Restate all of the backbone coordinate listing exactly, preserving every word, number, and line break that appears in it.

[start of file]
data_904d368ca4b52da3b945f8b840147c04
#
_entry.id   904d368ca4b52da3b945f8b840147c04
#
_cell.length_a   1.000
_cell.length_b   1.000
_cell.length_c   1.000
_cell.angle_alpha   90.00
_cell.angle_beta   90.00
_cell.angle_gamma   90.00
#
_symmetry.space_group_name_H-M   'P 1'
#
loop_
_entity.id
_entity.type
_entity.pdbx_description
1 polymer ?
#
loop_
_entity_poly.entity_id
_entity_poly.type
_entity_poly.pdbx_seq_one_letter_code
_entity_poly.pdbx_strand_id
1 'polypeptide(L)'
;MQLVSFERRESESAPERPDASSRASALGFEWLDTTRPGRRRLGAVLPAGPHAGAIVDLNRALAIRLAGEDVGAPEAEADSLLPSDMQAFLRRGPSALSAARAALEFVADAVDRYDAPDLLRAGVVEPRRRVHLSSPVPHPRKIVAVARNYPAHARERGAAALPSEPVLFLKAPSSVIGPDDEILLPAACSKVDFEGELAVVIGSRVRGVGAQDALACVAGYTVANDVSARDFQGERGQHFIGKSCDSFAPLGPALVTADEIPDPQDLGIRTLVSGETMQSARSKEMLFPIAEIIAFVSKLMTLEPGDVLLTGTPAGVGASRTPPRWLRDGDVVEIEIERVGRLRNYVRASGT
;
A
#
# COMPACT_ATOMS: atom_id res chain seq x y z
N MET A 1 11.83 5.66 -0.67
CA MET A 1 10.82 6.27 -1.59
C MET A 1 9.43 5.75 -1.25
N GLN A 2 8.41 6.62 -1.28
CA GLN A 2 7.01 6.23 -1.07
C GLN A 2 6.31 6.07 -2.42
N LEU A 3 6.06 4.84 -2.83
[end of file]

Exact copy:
data_904d368ca4b52da3b945f8b840147c04
#
_entry.id   904d368ca4b52da3b945f8b840147c04
#
_cell.length_a   1.000
_cell.length_b   1.000
_cell.length_c   1.000
_cell.angle_alpha   90.00
_cell.angle_beta   90.00
_cell.angle_gamma   90.00
#
_symmetry.space_group_name_H-M   'P 1'
#
loop_
_entity.id
_entity.type
_entity.pdbx_description
1 polymer ?
#
loop_
_entity_poly.entity_id
_entity_poly.type
_entity_poly.pdbx_seq_one_letter_code
_entity_poly.pdbx_strand_id
1 'polypeptide(L)'
;MQLVSFERRESESAPERPDASSRASALGFEWLDTTRPGRRRLGAVLPAGPHAGAIVDLNRALAIRLAGEDVGAPEAEADSLLPSDMQAFLRRGPSALSAARAALEFVADAVDRYDAPDLLRAGVVEPRRRVHLSSPVPHPRKIVAVARNYPAHARERGAAALPSEPVLFLKAPSSVIGPDDEILLPAACSKVDFEGELAVVIGSRVRGVGAQDALACVAGYTVANDVSARDFQGERGQHFIGKSCDSFAPLGPALVTADEIPDPQDLGIRTLVSGETMQSARSKEMLFPIAEIIAFVSKLMTLEPGDVLLTGTPAGVGASRTPPRWLRDGDVVEIEIERVGRLRNYVRASGT
;
A
#
# COMPACT_ATOMS: atom_id res chain seq x y z
N MET A 1 11.83 5.66 -0.67
CA MET A 1 10.82 6.27 -1.59
C MET A 1 9.43 5.75 -1.25
N GLN A 2 8.41 6.62 -1.28
CA GLN A 2 7.01 6.23 -1.07
C GLN A 2 6.31 6.07 -2.42
N LEU A 3 6.06 4.84 -2.83